Wednesday, 29th May 2024

Wednesday, 29th May 2024

How to get students all excited about voltage or waveforms? Ask (Meng) ‘Cher

31 Aug 2023

ITE College Central Senior Lecturer Choo Meng Cher is the original ‘Cher, an OG to his students despite the wide age gap. The easy rapport he builds makes his 40 years in ITE memorable to generations of students and teachers. Mr Choo is a finalist of the President’s Award for Teachers 2023.

‘Friendly’ and ‘approachable’ are two of the most common words used by Mr Choo Meng Cher’s students to describe him. Their memories of him are peppered with anecdotes about the lunches they shared, how he reminds them repeatedly to pursue their dreams, and how he called them up one by one during the COVID-19 circuit breaker to check on their well-being.

To them, the ITE Senior Lecturer in the School of Electronics and Info-comm Technology is more than just someone who teaches them about electronics, the Internet of Things (IOT) and Python programming. Instead, he is someone known to have his students’ backs.

Mr Choo is quick to point out that he was not always like this. When he joined ITE some 40 years ago, he was extremely task-oriented and had a “very army style”. It was not until he started a family that he began to change his mindset and approach towards his students.

“In the army, being strong and assertive gets things done. But in my family, it was chaotic, and I had to try different approaches to get through to my children,” he says candidly of his lessons in parenting, which have since benefitted him as an educator.

The importance of ‘a bag of hope’

Today, Mr Choo focuses less on “getting things done” and more on being there for his students. Some of them join his course without confidence in their abilities, so he makes it his priority for them to graduate from ITE with not just a qualification, but a healthy self-esteem and what he calls “a bag of hope”.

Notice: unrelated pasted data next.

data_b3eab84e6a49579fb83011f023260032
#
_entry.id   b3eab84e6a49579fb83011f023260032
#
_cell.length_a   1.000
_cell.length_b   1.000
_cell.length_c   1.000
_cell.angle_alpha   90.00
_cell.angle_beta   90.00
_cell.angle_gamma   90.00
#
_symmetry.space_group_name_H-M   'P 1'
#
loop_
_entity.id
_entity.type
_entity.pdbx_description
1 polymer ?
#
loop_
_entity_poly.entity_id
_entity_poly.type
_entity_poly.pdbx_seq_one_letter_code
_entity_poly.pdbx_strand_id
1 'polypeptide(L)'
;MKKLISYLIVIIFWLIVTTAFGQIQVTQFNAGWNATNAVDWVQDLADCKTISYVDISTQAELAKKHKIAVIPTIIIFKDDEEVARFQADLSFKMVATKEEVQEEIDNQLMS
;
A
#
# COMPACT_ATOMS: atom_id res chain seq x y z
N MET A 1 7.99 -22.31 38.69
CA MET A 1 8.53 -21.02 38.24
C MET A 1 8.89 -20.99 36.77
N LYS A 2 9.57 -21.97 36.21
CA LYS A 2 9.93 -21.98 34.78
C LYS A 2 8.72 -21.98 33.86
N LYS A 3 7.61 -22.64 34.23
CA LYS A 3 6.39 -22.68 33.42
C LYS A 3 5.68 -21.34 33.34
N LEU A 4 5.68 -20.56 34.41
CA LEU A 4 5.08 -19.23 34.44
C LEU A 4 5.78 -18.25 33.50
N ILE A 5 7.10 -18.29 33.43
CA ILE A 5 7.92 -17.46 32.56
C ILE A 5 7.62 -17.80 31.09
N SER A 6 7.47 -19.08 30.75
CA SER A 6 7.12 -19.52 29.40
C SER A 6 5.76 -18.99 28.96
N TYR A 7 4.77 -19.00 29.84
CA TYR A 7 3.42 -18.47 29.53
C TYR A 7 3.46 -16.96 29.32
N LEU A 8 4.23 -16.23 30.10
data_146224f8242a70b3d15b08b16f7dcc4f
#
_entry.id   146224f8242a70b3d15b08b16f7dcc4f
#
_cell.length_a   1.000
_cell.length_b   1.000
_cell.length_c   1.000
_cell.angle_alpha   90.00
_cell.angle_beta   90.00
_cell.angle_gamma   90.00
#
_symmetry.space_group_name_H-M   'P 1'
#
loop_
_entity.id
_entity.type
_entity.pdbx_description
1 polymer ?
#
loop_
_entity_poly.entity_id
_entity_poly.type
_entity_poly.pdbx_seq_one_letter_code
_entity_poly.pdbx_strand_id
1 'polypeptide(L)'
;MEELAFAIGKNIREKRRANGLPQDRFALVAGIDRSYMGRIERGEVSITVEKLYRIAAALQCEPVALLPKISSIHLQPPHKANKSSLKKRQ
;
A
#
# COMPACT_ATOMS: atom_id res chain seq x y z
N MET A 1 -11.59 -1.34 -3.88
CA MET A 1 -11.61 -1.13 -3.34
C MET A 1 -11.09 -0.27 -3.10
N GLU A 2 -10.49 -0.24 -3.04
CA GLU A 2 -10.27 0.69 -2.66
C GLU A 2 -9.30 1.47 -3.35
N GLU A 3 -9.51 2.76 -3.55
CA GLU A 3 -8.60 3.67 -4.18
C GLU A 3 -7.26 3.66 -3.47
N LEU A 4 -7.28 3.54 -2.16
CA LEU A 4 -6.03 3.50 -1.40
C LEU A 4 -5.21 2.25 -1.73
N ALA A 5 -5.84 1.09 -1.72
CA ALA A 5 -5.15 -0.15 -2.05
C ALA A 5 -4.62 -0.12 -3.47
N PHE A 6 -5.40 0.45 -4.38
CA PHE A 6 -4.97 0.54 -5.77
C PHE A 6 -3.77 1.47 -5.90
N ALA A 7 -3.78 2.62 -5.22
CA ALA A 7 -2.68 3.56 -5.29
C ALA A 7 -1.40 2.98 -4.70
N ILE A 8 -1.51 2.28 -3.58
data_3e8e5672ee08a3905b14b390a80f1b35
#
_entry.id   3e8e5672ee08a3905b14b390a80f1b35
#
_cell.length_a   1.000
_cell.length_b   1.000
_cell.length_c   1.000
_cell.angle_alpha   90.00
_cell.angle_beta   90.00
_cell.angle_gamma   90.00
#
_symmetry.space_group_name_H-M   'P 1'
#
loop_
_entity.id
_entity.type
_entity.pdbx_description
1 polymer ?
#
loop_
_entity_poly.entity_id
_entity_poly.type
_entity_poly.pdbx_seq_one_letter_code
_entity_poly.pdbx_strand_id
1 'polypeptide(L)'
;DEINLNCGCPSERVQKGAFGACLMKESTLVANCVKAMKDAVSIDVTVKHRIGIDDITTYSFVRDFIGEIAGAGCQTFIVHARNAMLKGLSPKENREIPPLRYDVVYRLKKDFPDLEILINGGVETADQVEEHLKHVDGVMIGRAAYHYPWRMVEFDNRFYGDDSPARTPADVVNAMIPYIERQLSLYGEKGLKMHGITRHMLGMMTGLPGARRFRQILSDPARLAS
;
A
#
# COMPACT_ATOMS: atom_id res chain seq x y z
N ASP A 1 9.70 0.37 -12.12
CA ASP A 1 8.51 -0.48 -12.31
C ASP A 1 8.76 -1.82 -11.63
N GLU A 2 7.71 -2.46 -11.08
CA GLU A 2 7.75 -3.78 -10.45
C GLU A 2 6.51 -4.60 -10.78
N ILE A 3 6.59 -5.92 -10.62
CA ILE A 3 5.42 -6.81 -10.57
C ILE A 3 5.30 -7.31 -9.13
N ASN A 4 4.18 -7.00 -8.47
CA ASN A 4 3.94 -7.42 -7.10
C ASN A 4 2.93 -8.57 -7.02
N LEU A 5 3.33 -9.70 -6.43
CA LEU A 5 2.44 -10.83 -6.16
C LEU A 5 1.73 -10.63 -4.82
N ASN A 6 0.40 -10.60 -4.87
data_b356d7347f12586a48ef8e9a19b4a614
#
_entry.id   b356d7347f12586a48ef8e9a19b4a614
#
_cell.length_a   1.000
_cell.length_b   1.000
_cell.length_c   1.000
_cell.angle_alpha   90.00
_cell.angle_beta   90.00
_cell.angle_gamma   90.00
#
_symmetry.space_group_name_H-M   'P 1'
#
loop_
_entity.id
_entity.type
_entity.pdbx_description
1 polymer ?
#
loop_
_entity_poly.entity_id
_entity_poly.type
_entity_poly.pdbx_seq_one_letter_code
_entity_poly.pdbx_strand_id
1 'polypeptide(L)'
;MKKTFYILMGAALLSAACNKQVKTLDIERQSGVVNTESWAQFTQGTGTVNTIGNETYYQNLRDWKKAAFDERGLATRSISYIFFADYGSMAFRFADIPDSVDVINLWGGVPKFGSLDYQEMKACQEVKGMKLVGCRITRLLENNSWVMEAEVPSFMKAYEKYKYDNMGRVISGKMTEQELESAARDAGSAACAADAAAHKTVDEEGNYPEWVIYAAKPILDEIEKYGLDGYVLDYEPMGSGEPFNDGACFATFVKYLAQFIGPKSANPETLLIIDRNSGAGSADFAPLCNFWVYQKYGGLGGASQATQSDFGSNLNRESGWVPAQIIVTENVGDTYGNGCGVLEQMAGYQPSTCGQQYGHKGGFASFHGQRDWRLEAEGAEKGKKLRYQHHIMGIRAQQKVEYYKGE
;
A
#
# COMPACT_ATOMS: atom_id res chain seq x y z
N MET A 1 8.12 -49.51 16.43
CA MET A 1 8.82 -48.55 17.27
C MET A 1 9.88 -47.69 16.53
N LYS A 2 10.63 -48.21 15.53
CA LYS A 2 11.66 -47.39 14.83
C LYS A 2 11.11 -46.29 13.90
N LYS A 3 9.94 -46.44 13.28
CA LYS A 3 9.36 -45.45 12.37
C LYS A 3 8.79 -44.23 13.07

“What I mean by hope is that they see value in coming to ITE and learning a skill, that they gain confidence and look forward to joining the workforce,” he continues. “When they have hope, they don’t behave selfishly. They are not easily intimidated.”

Mr Choo’s words carry weight because he had struggled with the same challenges before. He joined the equivalent of an ITE programme back in his day, suffered from self-esteem issues and was only able to look beyond his academic achievements with the encouragement of his friends.

Eager to pay it forward, he joined ITE as a teaching assistant in 1984. He applied for a scholarship to pursue a diploma in 1999. The qualification allowed him to become a lecturer, which he prefers because it allows him to work closely with a single class and build more meaningful relationships with students.

“They see value in coming to ITE and learning a skill…When they have hope, they don’t behave selfishly. They are not easily intimidated.”

He trains himself to train others

Mr Choo has a wealth of experience in the Technical and Professional Education and Training domain in ITE. He was one of the pioneer trainers selected to conduct a certifiable “Train the Trainer” programme, which equips industry partners with skillsets to coach their peers at work.